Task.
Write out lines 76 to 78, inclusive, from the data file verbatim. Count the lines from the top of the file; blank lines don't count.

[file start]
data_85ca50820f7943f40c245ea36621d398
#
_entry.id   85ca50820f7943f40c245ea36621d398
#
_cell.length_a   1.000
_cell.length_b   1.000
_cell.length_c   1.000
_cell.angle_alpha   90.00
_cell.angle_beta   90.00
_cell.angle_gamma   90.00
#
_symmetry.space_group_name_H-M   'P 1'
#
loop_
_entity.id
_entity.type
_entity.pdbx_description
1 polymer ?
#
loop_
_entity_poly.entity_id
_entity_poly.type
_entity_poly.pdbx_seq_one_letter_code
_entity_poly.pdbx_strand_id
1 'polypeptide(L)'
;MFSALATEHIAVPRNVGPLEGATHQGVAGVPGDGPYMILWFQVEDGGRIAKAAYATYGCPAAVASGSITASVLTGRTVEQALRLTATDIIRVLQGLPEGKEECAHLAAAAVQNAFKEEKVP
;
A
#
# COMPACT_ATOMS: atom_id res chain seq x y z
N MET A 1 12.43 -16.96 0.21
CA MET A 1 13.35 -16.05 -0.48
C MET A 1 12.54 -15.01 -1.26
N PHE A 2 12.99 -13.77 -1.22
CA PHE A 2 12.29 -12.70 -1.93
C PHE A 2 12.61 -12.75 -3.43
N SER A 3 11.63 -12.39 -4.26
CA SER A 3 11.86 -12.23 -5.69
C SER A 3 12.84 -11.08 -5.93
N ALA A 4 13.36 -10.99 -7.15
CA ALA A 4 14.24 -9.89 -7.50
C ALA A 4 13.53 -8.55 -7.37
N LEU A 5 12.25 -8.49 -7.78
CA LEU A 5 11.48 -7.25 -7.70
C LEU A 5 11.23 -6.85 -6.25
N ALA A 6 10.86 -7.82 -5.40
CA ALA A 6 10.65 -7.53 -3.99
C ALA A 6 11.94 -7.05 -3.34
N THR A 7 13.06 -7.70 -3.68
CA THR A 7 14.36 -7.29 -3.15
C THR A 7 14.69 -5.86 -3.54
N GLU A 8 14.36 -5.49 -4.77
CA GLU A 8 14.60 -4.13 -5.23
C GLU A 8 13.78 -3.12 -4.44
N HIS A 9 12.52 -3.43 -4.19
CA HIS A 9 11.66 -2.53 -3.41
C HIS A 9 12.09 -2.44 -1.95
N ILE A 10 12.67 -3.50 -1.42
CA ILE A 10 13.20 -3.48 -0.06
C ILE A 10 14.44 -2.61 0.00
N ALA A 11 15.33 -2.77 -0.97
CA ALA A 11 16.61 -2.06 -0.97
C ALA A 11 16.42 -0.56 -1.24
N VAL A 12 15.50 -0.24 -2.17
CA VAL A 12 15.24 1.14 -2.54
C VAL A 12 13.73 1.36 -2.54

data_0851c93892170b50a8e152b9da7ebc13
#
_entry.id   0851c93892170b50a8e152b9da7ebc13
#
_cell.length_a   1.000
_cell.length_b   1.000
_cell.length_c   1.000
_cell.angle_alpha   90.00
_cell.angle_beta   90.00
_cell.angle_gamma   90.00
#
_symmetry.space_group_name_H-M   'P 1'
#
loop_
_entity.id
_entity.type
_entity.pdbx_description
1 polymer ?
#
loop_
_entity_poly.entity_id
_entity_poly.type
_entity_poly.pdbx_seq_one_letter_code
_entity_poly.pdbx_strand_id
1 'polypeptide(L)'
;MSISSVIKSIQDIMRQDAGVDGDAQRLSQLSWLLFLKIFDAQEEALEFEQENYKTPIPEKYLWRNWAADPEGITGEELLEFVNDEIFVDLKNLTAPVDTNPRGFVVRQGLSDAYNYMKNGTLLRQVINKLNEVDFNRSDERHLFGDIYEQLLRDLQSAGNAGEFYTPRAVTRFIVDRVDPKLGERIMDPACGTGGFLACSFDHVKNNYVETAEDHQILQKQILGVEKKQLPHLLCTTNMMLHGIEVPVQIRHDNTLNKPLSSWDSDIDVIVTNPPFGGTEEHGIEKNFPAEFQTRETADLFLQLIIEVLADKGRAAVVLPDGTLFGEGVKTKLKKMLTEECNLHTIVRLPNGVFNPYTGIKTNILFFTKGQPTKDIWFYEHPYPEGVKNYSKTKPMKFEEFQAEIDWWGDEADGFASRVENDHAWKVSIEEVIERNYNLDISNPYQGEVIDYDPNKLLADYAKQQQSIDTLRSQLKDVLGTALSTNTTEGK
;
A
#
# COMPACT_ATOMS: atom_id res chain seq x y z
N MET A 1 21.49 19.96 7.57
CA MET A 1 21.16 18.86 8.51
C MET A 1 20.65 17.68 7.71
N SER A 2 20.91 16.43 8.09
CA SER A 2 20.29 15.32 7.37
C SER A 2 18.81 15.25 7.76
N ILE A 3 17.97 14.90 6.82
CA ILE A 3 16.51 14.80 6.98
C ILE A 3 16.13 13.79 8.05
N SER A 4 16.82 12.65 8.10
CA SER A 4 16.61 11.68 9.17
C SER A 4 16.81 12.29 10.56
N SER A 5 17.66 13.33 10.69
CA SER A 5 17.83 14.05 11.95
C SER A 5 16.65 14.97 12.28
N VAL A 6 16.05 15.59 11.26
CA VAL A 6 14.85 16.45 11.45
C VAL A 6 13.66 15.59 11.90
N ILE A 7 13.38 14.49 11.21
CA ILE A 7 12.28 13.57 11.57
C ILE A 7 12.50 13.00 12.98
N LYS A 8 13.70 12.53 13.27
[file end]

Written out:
_cell.angle_gamma   90.00
#
_symmetry.space_group_name_H-M   'P 1'